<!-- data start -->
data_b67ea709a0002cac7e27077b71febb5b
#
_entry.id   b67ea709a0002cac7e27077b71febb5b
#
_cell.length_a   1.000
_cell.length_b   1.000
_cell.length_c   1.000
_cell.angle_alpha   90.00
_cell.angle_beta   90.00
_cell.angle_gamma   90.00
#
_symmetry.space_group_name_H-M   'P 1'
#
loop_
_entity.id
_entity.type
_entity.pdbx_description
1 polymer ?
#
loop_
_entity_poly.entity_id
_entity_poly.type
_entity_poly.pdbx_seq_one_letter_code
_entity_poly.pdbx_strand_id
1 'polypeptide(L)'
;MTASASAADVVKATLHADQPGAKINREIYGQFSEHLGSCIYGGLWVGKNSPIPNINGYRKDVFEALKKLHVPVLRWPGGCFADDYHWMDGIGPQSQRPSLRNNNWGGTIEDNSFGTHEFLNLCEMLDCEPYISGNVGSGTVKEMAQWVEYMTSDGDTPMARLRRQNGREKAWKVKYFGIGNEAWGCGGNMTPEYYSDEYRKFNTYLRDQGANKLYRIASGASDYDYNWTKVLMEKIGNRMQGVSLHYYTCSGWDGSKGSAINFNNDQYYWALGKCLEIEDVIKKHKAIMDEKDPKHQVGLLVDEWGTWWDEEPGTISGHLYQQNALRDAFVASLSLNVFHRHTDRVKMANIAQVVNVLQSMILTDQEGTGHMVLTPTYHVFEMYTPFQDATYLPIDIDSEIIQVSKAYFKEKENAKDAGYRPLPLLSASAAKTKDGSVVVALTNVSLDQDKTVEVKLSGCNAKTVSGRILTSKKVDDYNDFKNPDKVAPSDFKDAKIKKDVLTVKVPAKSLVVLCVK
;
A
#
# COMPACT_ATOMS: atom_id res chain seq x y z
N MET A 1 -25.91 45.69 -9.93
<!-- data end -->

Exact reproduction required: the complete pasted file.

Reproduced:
data_b67ea709a0002cac7e27077b71febb5b
#
_entry.id   b67ea709a0002cac7e27077b71febb5b
#
_cell.length_a   1.000
_cell.length_b   1.000
_cell.length_c   1.000
_cell.angle_alpha   90.00
_cell.angle_beta   90.00
_cell.angle_gamma   90.00
#
_symmetry.space_group_name_H-M   'P 1'
#
loop_
_entity.id
_entity.type
_entity.pdbx_description
1 polymer ?
#
loop_
_entity_poly.entity_id
_entity_poly.type
_entity_poly.pdbx_seq_one_letter_code
_entity_poly.pdbx_strand_id
1 'polypeptide(L)'
;MTASASAADVVKATLHADQPGAKINREIYGQFSEHLGSCIYGGLWVGKNSPIPNINGYRKDVFEALKKLHVPVLRWPGGCFADDYHWMDGIGPQSQRPSLRNNNWGGTIEDNSFGTHEFLNLCEMLDCEPYISGNVGSGTVKEMAQWVEYMTSDGDTPMARLRRQNGREKAWKVKYFGIGNEAWGCGGNMTPEYYSDEYRKFNTYLRDQGANKLYRIASGASDYDYNWTKVLMEKIGNRMQGVSLHYYTCSGWDGSKGSAINFNNDQYYWALGKCLEIEDVIKKHKAIMDEKDPKHQVGLLVDEWGTWWDEEPGTISGHLYQQNALRDAFVASLSLNVFHRHTDRVKMANIAQVVNVLQSMILTDQEGTGHMVLTPTYHVFEMYTPFQDATYLPIDIDSEIIQVSKAYFKEKENAKDAGYRPLPLLSASAAKTKDGSVVVALTNVSLDQDKTVEVKLSGCNAKTVSGRILTSKKVDDYNDFKNPDKVAPSDFKDAKIKKDVLTVKVPAKSLVVLCVK
;
A
#
# COMPACT_ATOMS: atom_id res chain seq x y z
N MET A 1 -25.91 45.69 -9.93